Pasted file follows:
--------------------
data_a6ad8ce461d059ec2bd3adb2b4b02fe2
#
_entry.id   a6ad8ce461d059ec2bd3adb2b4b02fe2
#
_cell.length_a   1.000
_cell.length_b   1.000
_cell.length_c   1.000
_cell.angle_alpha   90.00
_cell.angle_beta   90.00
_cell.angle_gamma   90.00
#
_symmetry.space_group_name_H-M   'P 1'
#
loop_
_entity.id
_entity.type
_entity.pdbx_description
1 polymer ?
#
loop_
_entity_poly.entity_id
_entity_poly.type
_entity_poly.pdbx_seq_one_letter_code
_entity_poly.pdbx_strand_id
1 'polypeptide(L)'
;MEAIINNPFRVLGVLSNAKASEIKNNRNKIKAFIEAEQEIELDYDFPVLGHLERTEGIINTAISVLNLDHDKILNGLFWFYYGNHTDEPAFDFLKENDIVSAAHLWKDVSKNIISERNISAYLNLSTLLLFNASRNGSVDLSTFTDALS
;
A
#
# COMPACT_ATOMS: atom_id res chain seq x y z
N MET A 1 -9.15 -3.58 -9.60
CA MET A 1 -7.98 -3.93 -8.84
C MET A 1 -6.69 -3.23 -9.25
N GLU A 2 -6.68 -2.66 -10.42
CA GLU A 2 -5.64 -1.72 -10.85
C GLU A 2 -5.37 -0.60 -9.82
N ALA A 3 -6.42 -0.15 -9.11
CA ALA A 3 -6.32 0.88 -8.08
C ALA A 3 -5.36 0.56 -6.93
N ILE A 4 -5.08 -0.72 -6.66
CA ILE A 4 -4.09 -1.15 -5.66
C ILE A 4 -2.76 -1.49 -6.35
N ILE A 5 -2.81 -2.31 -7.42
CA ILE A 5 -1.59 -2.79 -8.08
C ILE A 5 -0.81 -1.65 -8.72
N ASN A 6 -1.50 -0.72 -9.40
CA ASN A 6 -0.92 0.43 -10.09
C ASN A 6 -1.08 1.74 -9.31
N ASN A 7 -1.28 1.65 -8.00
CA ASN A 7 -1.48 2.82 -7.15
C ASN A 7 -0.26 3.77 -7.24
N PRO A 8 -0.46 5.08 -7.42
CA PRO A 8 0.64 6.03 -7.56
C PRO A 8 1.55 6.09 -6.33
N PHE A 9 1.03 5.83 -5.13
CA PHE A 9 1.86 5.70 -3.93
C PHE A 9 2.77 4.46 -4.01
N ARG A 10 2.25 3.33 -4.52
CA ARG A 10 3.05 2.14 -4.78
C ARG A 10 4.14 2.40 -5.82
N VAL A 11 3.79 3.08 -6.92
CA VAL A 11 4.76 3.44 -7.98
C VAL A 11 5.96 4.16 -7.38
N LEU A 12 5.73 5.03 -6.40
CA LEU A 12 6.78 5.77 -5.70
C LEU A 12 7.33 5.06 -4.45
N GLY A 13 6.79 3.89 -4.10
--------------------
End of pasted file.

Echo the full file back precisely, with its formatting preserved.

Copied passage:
data_a6ad8ce461d059ec2bd3adb2b4b02fe2
#
_entry.id   a6ad8ce461d059ec2bd3adb2b4b02fe2
#
_cell.length_a   1.000
_cell.length_b   1.000
_cell.length_c   1.000
_cell.angle_alpha   90.00
_cell.angle_beta   90.00
_cell.angle_gamma   90.00
#
_symmetry.space_group_name_H-M   'P 1'
#
loop_
_entity.id
_entity.type
_entity.pdbx_description
1 polymer ?
#
loop_
_entity_poly.entity_id
_entity_poly.type
_entity_poly.pdbx_seq_one_letter_code
_entity_poly.pdbx_strand_id
1 'polypeptide(L)'
;MEAIINNPFRVLGVLSNAKASEIKNNRNKIKAFIEAEQEIELDYDFPVLGHLERTEGIINTAISVLNLDHDKILNGLFWFYYGNHTDEPAFDFLKENDIVSAAHLWKDVSKNIISERNISAYLNLSTLLLFNASRNGSVDLSTFTDALS
;
A
#
# COMPACT_ATOMS: atom_id res chain seq x y z
N MET A 1 -9.15 -3.58 -9.60
CA MET A 1 -7.98 -3.93 -8.84
C MET A 1 -6.69 -3.23 -9.25
N GLU A 2 -6.68 -2.66 -10.42
CA GLU A 2 -5.64 -1.72 -10.85
C GLU A 2 -5.37 -0.60 -9.82
N ALA A 3 -6.42 -0.15 -9.11
CA ALA A 3 -6.32 0.88 -8.08
C ALA A 3 -5.36 0.56 -6.93
N ILE A 4 -5.08 -0.72 -6.66
CA ILE A 4 -4.09 -1.15 -5.66
C ILE A 4 -2.76 -1.49 -6.35
N ILE A 5 -2.81 -2.31 -7.42
CA ILE A 5 -1.59 -2.79 -8.08
C ILE A 5 -0.81 -1.65 -8.72
N ASN A 6 -1.50 -0.72 -9.40
CA ASN A 6 -0.92 0.43 -10.09
C ASN A 6 -1.08 1.74 -9.31
N ASN A 7 -1.28 1.65 -8.00
CA ASN A 7 -1.48 2.82 -7.15
C ASN A 7 -0.26 3.77 -7.24
N PRO A 8 -0.46 5.08 -7.42
CA PRO A 8 0.64 6.03 -7.56
C PRO A 8 1.55 6.09 -6.33
N PHE A 9 1.03 5.83 -5.13
CA PHE A 9 1.86 5.70 -3.93
C PHE A 9 2.77 4.46 -4.01
N ARG A 10 2.25 3.33 -4.52
CA ARG A 10 3.05 2.14 -4.78
C ARG A 10 4.14 2.40 -5.82
N VAL A 11 3.79 3.08 -6.92
CA VAL A 11 4.76 3.44 -7.98
C VAL A 11 5.96 4.16 -7.38
N LEU A 12 5.73 5.03 -6.40
CA LEU A 12 6.78 5.77 -5.70
C LEU A 12 7.33 5.06 -4.45
N GLY A 13 6.79 3.89 -4.10